Everyday investors turn day traders
Betterment’s survey of 1,500 investors was prompted by the ludicrous rise and fall of memestocks like GameStop and AMC earlier this year. While some people became millionaires almost overnight, others who bought and sold at the wrong time suffered heavy losses.
Yet a solid half of the survey respondents say they’re taking part in day trading — buying and selling stocks or other assets within a single day in search of quick wins. It’s a strategy so risky that cautious investors like Warren Buffett equate the practice to gambling.
“The gambling impulse is very strong in people worldwide and occasionally it gets an enormous shove," Buffett said earlier this year at the annual meeting of his company Berkshire Hathaway.
“It creates its own reality for a while, and nobody tells you when the clock is going to strike 12 and it all turns to pumpkins and mice.”
And although the survey found that 43% of investors were trading this way at least partly for entertainment value — numerous hobbies were on hiatus during the worst of the pandemic — the high-stakes fun isn’t stopping any time soon.
Well over half (58%) say they’ll keep up with day trading even after all COVID-19 restrictions are lifted.
How to get yourself a piece of the action
If you’re still eager to try your hand at day trading, be sure to do so with your eyes open. Even skill and experience are no guarantee of success.
“We have often compared day trading to going to Vegas — have a great time, enjoy yourself, but be prepared to come back home with fewer dollars in your wallet and a hangover,” Betterment writes in its survey report.
With that in mind, consider starting at the penny slots instead of the VIP blackjack table. Use an app that offers fractional investing — that way you can buy small slices of expensive stocks like Apple or Amazon rather than full shares for hundreds or thousands of dollars a pop.
What to do if you’re not interested in day trading
Given the risks involved, day trading is not the ideal strategy for every investor. Buffett, for example, jokes that his favorite holding period is “forever,” and he only buys into companies he understands and sees values in.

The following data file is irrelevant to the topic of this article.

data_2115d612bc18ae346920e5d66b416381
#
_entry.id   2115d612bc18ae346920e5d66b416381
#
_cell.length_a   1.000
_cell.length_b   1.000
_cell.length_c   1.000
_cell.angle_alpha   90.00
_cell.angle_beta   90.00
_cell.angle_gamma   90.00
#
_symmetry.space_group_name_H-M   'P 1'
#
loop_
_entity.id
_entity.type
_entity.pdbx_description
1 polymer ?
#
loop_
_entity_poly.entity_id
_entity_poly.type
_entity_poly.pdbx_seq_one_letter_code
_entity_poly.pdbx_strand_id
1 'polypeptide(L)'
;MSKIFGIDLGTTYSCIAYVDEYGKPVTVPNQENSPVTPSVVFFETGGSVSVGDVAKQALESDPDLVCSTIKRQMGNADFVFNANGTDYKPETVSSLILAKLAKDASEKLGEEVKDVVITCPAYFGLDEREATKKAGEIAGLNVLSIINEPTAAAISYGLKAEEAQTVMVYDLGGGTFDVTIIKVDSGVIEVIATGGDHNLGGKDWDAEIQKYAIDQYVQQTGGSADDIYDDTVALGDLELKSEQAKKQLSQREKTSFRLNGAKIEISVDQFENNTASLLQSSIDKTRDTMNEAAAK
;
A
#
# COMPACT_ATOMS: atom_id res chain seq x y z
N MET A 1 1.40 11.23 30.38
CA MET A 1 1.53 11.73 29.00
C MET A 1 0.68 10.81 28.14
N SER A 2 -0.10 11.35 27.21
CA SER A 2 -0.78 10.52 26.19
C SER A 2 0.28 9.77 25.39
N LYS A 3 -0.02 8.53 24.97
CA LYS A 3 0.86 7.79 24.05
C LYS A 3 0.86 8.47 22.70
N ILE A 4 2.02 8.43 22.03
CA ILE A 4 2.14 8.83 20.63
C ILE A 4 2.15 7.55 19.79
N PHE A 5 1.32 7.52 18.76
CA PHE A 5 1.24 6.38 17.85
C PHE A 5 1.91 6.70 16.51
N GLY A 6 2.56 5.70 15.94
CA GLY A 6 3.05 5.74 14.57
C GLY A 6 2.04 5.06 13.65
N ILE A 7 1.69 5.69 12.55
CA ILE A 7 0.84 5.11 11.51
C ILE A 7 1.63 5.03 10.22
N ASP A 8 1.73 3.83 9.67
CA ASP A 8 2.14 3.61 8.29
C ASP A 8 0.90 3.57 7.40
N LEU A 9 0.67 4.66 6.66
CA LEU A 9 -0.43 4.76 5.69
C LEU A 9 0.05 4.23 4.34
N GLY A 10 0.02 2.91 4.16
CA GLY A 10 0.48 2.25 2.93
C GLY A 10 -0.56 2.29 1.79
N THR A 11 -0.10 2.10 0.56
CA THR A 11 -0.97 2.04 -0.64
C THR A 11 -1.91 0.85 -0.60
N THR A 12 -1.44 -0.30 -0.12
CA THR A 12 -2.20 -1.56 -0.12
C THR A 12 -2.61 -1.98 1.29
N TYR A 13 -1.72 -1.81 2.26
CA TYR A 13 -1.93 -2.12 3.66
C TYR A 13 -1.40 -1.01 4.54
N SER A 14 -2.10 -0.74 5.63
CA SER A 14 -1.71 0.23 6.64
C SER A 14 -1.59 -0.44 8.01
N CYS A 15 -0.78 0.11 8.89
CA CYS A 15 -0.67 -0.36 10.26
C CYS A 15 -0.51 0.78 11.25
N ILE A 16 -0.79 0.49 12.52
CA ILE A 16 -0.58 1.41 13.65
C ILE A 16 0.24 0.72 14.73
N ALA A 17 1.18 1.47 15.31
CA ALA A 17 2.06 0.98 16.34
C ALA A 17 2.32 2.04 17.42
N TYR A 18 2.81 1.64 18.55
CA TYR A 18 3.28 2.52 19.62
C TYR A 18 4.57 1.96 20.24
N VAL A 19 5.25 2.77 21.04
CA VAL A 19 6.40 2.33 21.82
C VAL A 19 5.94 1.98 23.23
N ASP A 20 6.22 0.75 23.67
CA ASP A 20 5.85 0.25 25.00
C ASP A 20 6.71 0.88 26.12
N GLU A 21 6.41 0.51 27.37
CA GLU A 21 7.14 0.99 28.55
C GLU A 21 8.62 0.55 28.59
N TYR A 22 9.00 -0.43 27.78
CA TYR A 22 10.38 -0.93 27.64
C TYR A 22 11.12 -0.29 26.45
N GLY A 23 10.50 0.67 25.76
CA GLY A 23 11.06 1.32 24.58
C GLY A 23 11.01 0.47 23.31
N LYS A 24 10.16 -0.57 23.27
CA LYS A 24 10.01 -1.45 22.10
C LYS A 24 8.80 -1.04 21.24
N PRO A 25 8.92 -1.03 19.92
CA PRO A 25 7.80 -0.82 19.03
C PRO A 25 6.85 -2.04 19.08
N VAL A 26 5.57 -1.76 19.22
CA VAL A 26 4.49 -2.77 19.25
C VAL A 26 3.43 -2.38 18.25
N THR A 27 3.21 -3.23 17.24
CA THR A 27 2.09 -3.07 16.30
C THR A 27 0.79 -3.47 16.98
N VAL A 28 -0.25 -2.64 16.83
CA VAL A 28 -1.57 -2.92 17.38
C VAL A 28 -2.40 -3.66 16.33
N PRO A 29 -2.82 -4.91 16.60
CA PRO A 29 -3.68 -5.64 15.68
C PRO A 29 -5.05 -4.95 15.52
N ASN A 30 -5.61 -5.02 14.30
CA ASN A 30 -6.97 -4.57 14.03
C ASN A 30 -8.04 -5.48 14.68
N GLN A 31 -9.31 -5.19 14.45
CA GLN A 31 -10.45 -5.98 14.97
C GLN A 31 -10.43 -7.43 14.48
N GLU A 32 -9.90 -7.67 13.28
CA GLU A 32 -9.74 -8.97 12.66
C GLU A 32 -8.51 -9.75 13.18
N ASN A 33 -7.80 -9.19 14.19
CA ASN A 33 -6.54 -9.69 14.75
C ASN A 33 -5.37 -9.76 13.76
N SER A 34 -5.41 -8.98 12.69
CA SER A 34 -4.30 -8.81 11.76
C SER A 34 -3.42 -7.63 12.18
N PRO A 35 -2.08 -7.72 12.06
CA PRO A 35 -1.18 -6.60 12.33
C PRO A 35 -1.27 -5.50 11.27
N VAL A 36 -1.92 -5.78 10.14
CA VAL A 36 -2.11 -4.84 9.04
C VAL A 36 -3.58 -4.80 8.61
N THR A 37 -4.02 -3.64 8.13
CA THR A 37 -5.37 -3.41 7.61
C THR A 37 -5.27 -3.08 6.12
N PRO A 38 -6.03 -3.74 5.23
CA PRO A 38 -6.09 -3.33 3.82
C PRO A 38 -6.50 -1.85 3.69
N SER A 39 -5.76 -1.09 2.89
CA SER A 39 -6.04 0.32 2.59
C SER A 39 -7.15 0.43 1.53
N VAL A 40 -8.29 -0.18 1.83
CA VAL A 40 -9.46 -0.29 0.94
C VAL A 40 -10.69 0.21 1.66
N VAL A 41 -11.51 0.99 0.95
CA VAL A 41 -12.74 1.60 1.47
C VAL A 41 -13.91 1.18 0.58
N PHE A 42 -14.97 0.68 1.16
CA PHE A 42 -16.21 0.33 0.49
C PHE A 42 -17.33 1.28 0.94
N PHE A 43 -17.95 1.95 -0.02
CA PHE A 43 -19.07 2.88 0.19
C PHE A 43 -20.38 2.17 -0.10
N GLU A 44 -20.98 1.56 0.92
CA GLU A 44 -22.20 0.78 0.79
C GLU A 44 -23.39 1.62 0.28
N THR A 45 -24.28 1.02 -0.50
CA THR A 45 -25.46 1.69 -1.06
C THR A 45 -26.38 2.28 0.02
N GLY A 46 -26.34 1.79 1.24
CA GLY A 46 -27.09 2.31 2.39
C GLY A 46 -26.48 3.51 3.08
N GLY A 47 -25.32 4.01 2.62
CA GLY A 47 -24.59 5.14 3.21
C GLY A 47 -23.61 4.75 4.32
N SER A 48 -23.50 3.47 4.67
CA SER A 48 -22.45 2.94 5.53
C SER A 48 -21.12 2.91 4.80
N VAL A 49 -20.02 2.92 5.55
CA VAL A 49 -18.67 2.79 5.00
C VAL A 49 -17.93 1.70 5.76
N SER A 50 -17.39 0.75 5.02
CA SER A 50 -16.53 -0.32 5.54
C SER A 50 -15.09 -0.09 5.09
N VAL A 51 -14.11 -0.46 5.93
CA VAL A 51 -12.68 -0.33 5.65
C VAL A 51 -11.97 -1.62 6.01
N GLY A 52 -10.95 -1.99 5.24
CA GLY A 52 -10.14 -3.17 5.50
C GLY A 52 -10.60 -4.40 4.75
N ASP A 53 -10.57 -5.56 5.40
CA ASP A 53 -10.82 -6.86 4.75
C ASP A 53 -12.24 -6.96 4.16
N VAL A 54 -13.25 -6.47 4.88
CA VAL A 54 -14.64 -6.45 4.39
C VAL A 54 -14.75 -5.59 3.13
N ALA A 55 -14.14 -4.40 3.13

New investors will benefit most from spreading out their bets through diversification. These days, robots can do all the hard work for you, tailoring a portfolio to your tolerance for risk.
“For those who want to avoid the FOMO [fear of missing out] of the next big memestock, but aren’t sure of the best way to get started — a simple alternative is investing in a well diversified portfolio,” Betterment writes.
“That way, whenever someone asks if you own the hottest thing, you can say ‘yes,’ regardless of what it is.”
Even if you don’t have much to spend, some apps allow you to invest with your “spare change,” making it possible to turn pennies into a diversified portfolio over time.
How to boost your investments once stim checks are long gone
With Congress moving on to other priorities, the chances of getting a fourth stimulus check are pretty slim.
But if you’re eager to give your investments an extra boost, consider one of the following strategies to free up some cash:
Ditch your debt. If you’re juggling multiple credit card balances or other high-interest debt, see whether you can save money by rolling them into a single debt consolidation loan. You’ll have only one payment to worry about, and the lower interest rate will slash the cost of your debt to help you pay it off faster.
Cut down your insurance payments. If you haven’t shopped around for a better rate on your home insurance lately, it could be costing you $1,000 or more every year. Comparison shopping can also hack down your car insurance premiums by a similar amount.
Pay less every time you shop. Find some extra room in your budget for investing by paying less for essentials. Download a free browser add-on that automatically hunts for lower prices and coupons when you shop online so you’ll never overpay again.